If any of you are on the diet or start, and have information on how well it works, or doesn’t work, I welcome you to write me and share your stories.

I hope everyone is having a great memorial weekend.

To healing out guts and our brains, which are directly tied to each other!(FYI the gut is now thought of as the second brain)

Dr. Jenn

Stop wanting your old life back

When the darkness of benzo withdrawal overtakes my rational mind, (the part of me that trusts I am healing) and I silently scream “I want my life back!” I am reminded by something powerfully innate in my soul: there is nothing to mourn.

Benzo withdrawal IS my life. There is no need to mourn what was, because there is only now. The past is past. That is true for everyone, not just people going through benzo withdrawal. When we accept what we have on our plate now, we  suffer less.

Sure, I miss being able to get out and do things I used to do. But I know that in this time of recovery, life still has purpose. I am, as Eleanor Roosevelt put it, “tasting the experience to the utmost.”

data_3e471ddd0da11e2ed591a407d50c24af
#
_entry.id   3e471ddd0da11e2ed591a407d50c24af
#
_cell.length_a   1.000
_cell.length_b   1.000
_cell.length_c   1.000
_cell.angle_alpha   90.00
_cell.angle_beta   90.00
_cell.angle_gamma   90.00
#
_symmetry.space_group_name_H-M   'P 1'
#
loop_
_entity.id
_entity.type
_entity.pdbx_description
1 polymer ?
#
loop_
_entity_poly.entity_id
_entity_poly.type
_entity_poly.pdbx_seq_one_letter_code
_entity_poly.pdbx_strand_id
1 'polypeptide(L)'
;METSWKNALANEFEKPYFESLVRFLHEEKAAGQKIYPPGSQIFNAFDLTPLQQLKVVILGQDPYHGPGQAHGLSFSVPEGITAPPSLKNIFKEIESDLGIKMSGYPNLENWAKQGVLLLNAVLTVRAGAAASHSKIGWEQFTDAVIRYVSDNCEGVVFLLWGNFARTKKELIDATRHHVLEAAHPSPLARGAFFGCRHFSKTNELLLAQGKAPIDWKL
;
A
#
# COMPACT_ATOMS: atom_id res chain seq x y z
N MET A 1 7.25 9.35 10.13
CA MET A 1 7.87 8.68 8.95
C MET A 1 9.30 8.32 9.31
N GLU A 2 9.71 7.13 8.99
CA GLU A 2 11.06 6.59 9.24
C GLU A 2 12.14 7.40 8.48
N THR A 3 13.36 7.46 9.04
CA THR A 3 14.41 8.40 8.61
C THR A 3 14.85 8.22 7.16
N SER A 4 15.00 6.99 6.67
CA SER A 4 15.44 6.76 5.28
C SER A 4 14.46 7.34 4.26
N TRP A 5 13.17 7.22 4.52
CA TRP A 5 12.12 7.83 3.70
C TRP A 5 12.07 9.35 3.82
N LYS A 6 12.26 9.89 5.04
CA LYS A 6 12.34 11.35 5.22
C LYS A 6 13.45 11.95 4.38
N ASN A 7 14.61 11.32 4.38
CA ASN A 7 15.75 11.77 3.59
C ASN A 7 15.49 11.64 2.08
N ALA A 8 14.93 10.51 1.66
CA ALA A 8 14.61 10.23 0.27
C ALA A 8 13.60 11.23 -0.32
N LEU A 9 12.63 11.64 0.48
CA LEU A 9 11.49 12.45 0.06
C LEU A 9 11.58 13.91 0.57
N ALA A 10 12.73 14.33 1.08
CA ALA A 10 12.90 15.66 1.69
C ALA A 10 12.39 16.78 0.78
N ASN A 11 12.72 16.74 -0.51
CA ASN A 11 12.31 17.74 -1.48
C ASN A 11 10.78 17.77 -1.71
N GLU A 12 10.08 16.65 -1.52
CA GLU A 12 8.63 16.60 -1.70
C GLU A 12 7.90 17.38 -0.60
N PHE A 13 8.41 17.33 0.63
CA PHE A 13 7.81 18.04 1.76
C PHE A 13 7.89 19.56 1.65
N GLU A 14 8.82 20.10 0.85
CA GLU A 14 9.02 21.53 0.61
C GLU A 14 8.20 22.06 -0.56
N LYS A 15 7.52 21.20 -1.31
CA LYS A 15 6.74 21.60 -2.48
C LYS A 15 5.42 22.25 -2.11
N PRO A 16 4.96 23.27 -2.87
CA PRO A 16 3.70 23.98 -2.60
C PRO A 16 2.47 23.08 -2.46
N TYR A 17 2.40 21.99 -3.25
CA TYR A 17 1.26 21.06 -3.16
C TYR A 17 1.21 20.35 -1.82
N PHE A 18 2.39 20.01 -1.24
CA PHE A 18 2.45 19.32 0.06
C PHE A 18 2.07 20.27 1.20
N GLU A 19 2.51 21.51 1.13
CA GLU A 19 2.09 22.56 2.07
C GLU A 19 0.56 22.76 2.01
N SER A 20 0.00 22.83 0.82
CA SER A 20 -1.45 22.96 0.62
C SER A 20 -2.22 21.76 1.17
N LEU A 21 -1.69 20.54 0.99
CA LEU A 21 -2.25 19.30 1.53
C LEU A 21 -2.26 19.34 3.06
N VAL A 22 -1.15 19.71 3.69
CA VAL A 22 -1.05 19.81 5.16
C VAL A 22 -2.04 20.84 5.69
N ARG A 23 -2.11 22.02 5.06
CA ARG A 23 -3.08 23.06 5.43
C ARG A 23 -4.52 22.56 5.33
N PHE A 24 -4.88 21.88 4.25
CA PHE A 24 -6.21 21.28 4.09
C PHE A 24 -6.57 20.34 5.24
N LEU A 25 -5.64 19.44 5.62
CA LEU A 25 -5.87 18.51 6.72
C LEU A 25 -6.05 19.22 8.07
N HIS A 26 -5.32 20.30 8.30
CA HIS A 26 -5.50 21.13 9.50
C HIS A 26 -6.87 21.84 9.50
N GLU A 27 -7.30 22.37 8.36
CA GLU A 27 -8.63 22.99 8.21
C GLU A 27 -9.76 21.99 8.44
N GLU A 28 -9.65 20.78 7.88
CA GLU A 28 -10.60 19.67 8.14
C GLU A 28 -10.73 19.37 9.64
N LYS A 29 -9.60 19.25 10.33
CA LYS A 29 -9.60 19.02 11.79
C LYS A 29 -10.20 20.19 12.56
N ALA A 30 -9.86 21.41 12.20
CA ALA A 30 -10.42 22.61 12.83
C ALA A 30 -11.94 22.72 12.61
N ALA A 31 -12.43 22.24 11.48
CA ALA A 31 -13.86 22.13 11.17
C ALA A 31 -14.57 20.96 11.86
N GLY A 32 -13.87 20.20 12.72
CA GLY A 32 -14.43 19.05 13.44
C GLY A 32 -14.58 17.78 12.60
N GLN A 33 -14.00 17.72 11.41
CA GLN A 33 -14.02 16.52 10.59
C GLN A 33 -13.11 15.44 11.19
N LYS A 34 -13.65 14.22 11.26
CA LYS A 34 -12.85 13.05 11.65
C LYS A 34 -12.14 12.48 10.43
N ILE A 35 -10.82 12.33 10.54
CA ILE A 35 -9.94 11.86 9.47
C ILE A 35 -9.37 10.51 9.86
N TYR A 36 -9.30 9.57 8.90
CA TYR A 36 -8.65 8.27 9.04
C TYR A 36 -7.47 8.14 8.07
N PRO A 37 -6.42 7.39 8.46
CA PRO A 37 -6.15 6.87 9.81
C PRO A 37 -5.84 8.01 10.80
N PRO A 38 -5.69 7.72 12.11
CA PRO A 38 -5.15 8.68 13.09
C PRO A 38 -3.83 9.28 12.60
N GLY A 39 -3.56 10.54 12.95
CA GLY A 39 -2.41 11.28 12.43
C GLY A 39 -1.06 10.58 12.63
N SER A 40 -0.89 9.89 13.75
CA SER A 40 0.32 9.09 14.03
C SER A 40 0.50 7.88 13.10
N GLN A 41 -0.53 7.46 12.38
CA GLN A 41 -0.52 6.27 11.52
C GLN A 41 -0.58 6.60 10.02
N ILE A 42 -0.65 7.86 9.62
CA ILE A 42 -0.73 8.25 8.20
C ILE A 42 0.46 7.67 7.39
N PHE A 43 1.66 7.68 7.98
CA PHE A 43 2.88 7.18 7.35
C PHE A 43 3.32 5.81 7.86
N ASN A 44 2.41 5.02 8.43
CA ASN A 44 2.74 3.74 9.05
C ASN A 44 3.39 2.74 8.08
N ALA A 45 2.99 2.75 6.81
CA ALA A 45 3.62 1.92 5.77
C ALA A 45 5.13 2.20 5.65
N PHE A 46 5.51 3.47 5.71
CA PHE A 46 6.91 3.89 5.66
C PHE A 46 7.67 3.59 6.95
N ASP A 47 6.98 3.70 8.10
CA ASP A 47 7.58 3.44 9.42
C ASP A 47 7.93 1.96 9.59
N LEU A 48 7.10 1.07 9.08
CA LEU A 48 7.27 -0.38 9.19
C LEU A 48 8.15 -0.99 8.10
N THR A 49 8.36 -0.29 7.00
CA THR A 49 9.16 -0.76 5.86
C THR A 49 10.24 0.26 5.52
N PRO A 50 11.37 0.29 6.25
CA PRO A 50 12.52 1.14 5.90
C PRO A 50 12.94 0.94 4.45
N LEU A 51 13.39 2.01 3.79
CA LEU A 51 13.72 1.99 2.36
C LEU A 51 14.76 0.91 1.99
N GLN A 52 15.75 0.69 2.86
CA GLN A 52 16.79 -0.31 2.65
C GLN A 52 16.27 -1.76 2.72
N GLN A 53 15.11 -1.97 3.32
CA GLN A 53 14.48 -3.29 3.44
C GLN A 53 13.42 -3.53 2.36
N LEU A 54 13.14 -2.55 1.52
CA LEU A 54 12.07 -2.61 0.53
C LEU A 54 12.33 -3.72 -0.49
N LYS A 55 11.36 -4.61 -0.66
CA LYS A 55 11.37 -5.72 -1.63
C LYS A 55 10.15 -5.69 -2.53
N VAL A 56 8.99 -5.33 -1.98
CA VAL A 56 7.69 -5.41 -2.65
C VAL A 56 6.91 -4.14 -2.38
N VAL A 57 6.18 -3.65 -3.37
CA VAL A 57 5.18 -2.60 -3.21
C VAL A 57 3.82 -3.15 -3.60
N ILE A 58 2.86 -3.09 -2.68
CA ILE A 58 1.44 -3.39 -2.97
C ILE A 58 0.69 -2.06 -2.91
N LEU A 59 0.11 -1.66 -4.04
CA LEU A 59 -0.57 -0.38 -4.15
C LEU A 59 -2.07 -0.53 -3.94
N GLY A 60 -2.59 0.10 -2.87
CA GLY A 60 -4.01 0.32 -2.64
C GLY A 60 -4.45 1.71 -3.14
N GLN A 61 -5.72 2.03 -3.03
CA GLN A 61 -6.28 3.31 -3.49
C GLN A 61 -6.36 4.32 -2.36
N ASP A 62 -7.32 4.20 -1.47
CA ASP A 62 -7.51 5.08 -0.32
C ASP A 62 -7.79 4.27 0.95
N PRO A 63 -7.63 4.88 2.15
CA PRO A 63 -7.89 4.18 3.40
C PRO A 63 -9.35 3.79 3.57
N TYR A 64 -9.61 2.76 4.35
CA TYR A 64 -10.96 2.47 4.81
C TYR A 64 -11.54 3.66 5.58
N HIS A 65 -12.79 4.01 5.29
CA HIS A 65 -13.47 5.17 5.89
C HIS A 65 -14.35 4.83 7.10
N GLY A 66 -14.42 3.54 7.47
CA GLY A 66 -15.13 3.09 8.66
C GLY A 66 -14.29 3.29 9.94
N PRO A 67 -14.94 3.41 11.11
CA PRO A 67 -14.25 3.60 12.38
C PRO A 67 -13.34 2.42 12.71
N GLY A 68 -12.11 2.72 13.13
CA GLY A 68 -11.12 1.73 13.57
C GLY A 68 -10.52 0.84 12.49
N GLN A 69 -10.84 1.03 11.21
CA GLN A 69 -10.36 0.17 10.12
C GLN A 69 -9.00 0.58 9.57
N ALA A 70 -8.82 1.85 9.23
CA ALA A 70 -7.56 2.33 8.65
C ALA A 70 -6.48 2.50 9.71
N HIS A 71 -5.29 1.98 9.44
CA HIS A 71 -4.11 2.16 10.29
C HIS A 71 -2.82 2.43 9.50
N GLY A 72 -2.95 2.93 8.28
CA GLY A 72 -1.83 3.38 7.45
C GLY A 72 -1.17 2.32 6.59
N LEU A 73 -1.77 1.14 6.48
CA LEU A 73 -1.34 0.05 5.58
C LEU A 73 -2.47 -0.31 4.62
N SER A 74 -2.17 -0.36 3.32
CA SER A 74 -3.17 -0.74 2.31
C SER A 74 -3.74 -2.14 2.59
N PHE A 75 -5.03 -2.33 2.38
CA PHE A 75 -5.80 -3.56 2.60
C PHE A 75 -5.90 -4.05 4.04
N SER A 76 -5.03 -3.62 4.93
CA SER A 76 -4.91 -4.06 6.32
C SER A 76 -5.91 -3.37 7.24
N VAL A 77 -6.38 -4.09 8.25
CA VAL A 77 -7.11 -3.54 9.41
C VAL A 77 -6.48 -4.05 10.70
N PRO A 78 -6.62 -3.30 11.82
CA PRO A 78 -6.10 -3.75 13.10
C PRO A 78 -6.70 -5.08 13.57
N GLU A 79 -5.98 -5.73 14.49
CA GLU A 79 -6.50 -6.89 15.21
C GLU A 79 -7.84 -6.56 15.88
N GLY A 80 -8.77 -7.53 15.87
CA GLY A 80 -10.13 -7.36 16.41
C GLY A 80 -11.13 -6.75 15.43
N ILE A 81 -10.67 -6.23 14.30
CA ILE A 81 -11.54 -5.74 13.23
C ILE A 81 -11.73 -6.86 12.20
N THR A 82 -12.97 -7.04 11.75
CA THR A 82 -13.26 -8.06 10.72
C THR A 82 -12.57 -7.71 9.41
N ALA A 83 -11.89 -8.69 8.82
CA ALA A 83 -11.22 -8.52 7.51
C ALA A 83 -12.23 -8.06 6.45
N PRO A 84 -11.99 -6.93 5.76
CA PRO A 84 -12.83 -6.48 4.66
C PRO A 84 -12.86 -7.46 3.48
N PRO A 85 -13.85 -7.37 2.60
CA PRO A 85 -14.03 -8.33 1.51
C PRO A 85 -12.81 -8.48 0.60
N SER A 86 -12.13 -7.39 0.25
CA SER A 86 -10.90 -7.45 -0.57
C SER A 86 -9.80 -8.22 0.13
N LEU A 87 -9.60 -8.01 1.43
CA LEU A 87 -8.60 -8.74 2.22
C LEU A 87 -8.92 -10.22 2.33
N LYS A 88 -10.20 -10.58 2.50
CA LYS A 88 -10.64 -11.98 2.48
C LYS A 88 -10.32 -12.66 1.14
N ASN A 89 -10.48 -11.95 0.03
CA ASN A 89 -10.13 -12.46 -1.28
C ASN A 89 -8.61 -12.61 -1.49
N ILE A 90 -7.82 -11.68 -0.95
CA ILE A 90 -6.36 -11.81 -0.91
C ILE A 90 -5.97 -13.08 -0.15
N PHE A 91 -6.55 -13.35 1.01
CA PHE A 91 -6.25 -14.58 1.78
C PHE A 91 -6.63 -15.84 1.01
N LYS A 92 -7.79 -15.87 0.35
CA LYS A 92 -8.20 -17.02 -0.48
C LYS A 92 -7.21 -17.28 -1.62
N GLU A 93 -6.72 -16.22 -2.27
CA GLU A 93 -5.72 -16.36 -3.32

I don’t want my old life back. I want the life I have right now to be as full as it can be given my new limitations. I don’t want to squander these months, or the coming years in recovery by being closed off to the experience I have now.

I like to think that I am like the caterpillar that transforms in his chrysalis, his wings of freedom growing and ready to take him to places he could only dream about as a caterpillar. My down sized life in benzo withdrawal is my chrysalis, holding me, until it is time for me to fly.

I don’t want my old life back. I am excited to walk, day by day into my new life, one that has been forged by the fires of withdrawal, making me stronger than I ever knew I was.

Just for today, let go of your grief for what was. Look for signs that this life today, is transforming you into a healthier, happier person. Then tomorrow, do it again. Let go. Accept. Your healing is taking place just as it should.

Stop wanting your old life back. Accept this life now. Taste the experience. Allow it to change you into a new, healthier you.

To your growing wings of freedom,

Dr. Jenn

Healing Touch

I had my first session of Healing Touch this afternoon. A friend who is battling cancer referred me to  Nina, a wonderful woman who is certified in healing touch therapy.

I have been struggling the past few days with high anxiety, formication, burning skin and a host of other symptoms.  Each day was getting worse.

I was not sure how I would respond to a Healing Touch session. Would it really help? Would it rev up my symptoms as I tried to lie still? I told Nina as much as possible about benzo withdrawal and my experiences  with it to date. She took careful notes and really listened. When we were ready to start the session, I trusted I was in good hands, literally.